The final paragraph of Huffington Post's article is significant, because it points out the importance of the often-underappreciated work of editing and review. It quotes a media scholar:
Lehrer's transgressions are inexcusable—but I can't help but think that the industry he (and I) work for share some of the blame for his failure. I'm 10 years older than Lehrer, and unlike him, my contemporaries and I had all of our work scrutinized by layers upon layers of editors, top editors, copy editors, fact checkers and even (heaven help us!) subeditors before a single word got publishedIt's worth noting that Newsweek magazine was publicly shamed when its recent cover story on the election was found to be rife with errors and it admitted that it does not fact check its articles. The magazine even offered the lame excuse that the writer, conservative Niall Ferguson, was writing opinion, as if that means they're not responsible for determining if the charges – presented as fact – in his opinion piece are truth, errors, or lies.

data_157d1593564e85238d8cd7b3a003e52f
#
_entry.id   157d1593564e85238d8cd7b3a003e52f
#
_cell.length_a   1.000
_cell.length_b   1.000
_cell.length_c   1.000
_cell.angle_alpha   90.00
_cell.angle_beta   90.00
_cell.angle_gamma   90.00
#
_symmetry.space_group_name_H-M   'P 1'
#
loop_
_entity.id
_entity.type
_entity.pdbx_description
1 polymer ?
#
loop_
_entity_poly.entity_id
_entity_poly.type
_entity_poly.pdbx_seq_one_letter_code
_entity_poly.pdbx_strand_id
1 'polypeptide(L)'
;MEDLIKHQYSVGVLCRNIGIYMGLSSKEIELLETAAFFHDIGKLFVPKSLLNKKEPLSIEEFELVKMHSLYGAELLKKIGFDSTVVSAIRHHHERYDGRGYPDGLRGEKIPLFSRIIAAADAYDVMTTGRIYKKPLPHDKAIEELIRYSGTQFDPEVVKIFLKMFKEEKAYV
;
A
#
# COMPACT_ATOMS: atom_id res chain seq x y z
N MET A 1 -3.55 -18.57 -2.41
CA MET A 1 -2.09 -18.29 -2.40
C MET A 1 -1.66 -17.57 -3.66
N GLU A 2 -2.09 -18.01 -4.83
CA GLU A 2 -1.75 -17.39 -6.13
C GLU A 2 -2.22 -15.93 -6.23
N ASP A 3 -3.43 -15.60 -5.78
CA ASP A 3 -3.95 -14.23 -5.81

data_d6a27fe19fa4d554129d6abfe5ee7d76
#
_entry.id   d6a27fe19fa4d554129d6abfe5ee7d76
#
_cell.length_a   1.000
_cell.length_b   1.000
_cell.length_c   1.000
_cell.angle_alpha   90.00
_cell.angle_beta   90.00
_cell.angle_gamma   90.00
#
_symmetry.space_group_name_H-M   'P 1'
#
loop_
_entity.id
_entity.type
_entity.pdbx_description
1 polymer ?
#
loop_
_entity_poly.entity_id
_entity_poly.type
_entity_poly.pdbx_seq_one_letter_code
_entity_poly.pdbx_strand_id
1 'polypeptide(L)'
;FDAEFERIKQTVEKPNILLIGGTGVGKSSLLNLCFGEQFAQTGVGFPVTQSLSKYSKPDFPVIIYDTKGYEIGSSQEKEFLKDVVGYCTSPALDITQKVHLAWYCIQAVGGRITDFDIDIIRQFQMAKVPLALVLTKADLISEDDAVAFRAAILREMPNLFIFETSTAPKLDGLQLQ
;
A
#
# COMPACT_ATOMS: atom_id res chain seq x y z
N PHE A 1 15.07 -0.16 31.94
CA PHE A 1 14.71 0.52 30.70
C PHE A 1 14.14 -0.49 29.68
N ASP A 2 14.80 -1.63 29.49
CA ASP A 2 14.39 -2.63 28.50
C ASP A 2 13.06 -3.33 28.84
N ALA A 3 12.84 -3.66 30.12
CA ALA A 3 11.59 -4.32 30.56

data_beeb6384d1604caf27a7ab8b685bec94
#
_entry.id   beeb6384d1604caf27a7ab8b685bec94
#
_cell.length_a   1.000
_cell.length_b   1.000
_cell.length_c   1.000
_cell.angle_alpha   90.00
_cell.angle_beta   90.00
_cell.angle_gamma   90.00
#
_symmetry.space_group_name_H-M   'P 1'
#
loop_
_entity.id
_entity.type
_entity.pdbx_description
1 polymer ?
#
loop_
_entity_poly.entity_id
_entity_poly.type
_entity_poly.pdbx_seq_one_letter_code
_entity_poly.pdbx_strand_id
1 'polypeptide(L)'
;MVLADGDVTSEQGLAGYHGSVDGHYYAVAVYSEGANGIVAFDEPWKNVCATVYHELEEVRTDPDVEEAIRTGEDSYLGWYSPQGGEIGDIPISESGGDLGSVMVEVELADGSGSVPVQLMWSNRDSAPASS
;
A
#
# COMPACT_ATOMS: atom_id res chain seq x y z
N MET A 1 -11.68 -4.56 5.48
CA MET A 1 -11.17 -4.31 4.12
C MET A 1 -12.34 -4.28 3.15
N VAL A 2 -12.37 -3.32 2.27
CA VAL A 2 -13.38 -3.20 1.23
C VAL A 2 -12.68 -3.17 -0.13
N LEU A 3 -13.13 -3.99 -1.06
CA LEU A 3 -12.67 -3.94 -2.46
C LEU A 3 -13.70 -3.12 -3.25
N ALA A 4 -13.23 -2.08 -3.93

Editing still matters. Editorial review, research, argument, and contemplation still matter. Speed and opinion should not be the highest goals for media.